Celebrating St. Patrick’s Day with Brown Soda Bread and Irish Stew

March 16, 2014 Updated: April 23, 2016

Celebrating St. Patrick’s Day can come in many forms. There are so many different ways we can have adventures. One of my favorite methods is to discover new recipes and learn about their origins. With St. Patrick’s Day right around the corner I thought I would come up with an Irish meal to share with my family. I decided on a Brown Soda Bread and Irish Stew made with Guinness Stout.

Brown Soda Bread has an interesting history. There has actually been a debate about whether it comes from Ireland. According to Rory O’Connell, a famous Irish chef, in an interview with Epicurious, brown soda bread is indeed Irish. In fact, it dates back to the1800s. It was common bread baked then that people could easily make without yeast and without an oven. Most people did not have ovens at that time. Instead they would make the bread with baking soda and bake it in a cast-iron skillet placed right in the coals of the fire. There are different variations of the bread depending on the season and where in Ireland it is baked. Caraway seeds and wheat germ are common ingredients. Dried fruit, like raisins is more common now but not back then. Here is a recipe I found and liked from Cooking Light that is easy to make, made from whole grains and tasty: Brown Soda Bread. Two tips from me on altering the recipe: remember, you can use white whole-wheat flour; it will make the bread a little less heavy and lighter in color. Also, you can always use substitute egg to lower the cholesterol and calories in a recipe. It will not change the consistency or flavor.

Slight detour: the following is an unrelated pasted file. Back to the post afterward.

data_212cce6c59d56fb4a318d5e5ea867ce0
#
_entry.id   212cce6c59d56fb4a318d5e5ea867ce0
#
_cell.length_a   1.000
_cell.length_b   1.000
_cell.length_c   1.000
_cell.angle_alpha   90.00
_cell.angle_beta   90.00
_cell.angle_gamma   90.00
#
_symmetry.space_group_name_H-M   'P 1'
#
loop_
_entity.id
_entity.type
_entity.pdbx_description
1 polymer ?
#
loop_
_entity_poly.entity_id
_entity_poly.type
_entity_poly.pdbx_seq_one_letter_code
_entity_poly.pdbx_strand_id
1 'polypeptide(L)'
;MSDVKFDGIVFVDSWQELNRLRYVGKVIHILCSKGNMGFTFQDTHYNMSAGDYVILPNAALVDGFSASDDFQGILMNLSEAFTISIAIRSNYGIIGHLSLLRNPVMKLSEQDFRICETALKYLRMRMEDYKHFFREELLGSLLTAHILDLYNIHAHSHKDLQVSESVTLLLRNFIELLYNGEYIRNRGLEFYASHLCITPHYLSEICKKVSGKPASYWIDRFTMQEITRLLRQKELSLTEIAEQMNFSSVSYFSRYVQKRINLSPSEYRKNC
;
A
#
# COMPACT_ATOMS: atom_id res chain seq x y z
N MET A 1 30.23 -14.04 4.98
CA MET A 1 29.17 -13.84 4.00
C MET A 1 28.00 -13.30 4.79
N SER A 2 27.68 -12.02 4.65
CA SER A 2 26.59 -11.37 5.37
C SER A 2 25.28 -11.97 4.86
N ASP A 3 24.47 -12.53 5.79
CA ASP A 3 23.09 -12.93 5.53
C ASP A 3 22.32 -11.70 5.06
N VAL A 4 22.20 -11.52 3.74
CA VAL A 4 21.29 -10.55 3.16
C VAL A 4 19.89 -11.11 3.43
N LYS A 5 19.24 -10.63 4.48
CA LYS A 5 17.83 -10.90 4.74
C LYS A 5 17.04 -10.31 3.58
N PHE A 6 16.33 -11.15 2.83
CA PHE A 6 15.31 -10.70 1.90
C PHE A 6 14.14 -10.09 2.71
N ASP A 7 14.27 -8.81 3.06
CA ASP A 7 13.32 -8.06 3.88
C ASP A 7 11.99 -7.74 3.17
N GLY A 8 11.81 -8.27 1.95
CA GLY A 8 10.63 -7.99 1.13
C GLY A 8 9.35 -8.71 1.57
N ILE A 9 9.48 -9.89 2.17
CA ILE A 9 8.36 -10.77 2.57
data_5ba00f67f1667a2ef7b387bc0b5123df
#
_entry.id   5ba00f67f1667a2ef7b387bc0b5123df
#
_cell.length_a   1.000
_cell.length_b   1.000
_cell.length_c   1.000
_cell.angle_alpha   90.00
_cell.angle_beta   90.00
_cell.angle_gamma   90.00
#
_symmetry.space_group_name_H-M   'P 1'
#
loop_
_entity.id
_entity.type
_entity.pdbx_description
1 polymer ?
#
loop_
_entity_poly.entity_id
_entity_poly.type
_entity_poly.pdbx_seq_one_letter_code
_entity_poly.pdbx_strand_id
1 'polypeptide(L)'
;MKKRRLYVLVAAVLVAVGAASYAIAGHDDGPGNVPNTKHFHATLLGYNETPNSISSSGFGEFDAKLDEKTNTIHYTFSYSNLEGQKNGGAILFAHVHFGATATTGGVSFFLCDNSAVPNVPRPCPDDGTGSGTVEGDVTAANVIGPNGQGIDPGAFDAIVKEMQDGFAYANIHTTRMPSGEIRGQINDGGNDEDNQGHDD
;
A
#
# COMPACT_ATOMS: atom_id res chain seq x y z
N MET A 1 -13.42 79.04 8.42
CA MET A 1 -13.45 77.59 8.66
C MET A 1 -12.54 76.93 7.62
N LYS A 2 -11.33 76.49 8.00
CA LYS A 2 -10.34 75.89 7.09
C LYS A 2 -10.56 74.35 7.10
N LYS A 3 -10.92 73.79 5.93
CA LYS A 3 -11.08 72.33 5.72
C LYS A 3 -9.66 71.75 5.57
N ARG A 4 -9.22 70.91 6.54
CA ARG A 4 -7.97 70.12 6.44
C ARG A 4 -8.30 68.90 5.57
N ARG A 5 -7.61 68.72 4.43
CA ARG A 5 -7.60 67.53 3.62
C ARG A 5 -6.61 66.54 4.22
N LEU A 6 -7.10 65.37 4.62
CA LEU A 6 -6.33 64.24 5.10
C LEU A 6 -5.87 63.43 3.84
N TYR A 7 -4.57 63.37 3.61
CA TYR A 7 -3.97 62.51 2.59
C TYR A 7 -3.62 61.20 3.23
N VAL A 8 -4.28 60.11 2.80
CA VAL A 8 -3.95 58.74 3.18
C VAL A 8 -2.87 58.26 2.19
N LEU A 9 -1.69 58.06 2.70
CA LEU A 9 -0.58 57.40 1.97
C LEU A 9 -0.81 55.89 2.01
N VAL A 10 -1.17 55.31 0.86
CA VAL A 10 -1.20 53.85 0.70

There are so many different versions of Irish stew. It all comes down to what you have available. Irish stew is an economical dish that historically varies with the seasons and what you can afford to put in the stew. It is traditionally slow cooked so even the toughest meats become tender. The most common vegetables are potato, carrot and parsnip. Originally the meat was probably goat but then was replaced by lamb. In the USA we tend to use beef. There is no wrong ingredient. The main thing is to let the stew simmer for a while. I also think adding a little stout can’t hurt and sure does help the flavor and sense of celebration on St. Patrick’s Day. A tasty recipe I found on myrecipe.com for an Irish stew using Guinness Stout is: Beef and Guinness Stew. Three tips from me on changing up the recipe to make it lighter are: change out the stout for Becks Light, it will lower the calories (by more than 100) and still provide the beer flavor without the bite. Instead of using tablespoons of oil, only use teaspoons and cooking spray; you only need 2 teaspoons for browning and flavoring. This will save you hundreds of calories. I tend to use olive oil, rather than canola because I find it has more flavor for the same calories. Finally, if you are not a turnip fan, you can replace them with potatoes.

As the Famous Irish Toast goes:

May your thoughts be as glad as the shamrocks,
May your heart be as light as a song,
And each day bring you bright happy hours,
That stay with you all year long.

Enjoy! And Live Vibrant!